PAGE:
Offer the seller a delayed completion

Sellers will be struggling to find a house too, so it’s worth offering them a delayed completion date which gives them the assurance of an exchange so that they can become a proceedable buyer for their seller. This flexibility can often tempt them into accepting your offer over the highest bidder. Other benefits for buyers include allowing time to seek planning permission, architects and builders for any alterations you plan to make. This is especially true now when Covid-19 has caused huge delays with planners, whilst builders are so busy with business there are long waiting times to book them in. For anybody moving from overseas, a delayed completion is ideal should you wish to secure the house via exchange and then wait until you are back in the UK to complete. You also have more time to secure the funds from the sale of your own home in order to complete the purchase.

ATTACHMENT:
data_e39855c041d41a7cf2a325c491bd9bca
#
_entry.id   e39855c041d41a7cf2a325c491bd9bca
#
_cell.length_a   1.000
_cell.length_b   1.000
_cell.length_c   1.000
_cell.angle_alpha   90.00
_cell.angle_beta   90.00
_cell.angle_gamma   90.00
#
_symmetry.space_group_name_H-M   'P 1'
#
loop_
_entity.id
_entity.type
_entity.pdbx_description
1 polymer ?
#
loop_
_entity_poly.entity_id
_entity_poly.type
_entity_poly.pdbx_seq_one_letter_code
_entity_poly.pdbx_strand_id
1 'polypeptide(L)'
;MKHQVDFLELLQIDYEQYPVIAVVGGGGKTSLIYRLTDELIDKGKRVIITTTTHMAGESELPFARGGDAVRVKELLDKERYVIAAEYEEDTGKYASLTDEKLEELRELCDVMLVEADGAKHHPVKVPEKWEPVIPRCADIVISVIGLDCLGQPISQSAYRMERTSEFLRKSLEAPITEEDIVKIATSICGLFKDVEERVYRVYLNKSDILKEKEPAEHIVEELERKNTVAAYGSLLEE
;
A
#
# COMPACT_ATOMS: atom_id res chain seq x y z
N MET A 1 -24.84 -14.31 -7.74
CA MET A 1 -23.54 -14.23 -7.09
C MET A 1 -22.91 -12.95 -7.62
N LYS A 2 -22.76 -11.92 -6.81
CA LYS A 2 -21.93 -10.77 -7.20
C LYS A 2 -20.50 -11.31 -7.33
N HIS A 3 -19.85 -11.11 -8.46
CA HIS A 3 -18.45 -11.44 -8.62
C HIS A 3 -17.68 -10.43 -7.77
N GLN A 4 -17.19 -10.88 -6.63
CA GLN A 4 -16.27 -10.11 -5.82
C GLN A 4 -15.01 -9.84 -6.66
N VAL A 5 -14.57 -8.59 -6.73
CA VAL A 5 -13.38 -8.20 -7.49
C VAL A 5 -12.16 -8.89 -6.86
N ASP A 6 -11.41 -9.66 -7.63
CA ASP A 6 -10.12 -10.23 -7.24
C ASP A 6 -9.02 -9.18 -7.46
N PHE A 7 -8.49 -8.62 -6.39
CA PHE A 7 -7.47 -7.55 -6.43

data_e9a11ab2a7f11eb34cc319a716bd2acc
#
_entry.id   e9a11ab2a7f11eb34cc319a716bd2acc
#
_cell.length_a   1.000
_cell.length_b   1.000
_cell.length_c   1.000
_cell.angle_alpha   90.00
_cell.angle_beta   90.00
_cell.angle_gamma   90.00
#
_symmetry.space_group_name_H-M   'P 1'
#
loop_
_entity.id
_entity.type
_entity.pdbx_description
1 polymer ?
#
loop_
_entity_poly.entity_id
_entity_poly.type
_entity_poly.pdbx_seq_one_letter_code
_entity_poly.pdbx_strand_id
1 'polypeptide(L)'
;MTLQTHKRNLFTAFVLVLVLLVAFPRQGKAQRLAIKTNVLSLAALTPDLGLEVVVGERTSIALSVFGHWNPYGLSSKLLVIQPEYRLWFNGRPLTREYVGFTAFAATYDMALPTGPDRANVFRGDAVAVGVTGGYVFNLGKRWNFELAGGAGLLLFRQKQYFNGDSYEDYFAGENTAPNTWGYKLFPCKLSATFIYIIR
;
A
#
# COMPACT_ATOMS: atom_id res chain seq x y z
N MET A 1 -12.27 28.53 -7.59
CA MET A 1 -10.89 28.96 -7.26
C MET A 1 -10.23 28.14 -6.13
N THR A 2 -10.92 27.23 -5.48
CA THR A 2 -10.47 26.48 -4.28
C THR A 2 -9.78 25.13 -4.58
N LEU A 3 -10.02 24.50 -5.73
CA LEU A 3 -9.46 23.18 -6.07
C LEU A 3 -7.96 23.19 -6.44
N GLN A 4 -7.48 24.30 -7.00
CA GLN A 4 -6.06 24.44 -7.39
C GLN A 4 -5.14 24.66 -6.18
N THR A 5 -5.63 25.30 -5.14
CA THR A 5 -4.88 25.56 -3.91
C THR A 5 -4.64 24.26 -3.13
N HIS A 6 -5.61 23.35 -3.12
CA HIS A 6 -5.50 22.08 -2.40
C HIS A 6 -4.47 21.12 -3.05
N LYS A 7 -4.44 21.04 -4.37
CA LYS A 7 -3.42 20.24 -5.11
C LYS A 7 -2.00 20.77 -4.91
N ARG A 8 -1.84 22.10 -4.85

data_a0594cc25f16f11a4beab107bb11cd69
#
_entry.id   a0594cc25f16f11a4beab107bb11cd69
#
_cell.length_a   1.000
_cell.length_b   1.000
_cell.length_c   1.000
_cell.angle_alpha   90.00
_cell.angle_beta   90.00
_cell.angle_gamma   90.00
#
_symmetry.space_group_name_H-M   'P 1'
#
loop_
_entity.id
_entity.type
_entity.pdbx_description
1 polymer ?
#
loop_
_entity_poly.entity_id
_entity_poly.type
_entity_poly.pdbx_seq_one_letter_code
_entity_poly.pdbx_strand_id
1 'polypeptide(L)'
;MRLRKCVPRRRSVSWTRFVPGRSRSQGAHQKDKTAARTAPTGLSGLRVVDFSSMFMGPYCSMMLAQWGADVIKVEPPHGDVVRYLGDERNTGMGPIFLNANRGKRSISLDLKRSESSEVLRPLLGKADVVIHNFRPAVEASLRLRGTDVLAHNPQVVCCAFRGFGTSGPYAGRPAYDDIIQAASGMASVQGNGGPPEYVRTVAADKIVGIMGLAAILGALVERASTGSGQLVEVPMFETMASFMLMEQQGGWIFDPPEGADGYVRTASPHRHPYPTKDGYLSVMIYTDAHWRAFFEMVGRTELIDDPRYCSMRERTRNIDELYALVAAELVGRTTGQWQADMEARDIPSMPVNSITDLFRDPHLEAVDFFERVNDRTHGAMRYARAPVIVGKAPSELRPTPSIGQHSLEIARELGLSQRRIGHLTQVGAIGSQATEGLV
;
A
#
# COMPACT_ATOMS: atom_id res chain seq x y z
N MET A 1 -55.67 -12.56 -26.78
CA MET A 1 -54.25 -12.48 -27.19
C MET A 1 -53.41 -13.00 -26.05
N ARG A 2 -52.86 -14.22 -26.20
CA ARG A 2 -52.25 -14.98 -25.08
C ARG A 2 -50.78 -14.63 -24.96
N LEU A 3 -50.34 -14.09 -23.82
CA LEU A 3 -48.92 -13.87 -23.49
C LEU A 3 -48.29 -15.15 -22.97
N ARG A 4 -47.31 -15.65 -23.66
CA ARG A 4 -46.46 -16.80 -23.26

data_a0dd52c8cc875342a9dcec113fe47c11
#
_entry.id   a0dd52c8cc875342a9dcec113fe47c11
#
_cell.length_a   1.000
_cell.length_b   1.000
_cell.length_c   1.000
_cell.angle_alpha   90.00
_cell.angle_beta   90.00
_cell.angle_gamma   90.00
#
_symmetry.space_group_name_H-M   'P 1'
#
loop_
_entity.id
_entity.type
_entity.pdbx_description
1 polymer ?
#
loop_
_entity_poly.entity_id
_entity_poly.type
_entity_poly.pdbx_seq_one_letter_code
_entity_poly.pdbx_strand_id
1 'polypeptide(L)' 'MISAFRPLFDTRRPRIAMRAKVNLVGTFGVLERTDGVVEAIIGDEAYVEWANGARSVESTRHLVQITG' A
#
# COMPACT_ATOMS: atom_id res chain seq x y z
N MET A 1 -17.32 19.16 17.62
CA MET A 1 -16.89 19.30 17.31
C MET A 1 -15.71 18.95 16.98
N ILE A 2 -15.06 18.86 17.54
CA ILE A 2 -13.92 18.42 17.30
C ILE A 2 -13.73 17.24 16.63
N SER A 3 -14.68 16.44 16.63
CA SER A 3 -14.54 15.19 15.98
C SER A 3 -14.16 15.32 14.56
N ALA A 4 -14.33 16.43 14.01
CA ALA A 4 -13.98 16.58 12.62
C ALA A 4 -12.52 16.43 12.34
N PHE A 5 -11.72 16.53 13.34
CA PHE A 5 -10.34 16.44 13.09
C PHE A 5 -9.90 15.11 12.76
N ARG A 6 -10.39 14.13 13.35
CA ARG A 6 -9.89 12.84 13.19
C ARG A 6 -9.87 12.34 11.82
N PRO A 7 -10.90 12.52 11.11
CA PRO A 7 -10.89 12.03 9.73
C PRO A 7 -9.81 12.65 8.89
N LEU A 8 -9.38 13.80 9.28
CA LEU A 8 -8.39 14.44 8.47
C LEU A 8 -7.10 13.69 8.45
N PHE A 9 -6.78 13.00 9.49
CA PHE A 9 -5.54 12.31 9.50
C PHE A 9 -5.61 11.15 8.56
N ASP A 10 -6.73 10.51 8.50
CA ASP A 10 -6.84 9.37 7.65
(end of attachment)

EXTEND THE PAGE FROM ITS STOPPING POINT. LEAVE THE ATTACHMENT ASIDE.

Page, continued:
Reduce your budget

With the sorts of prices being paid, I am actually advising clients to under budget at the moment. For example, if you are looking for a house around £2million, reduce this to £1.75m/£1.8million to take into account the premium you will most likely be paying. This is especially true if you go to sealed bids or best and finals where buyers are paying 10-20% over asking price. It also allows for any unexpected costs. There’s quite a lot of hidden expenditure if you don’t do your research properly. For example, a survey could say you’ll need to spend an extra £100k on the property due to a number of hidden issues, pushing the budget way out of control.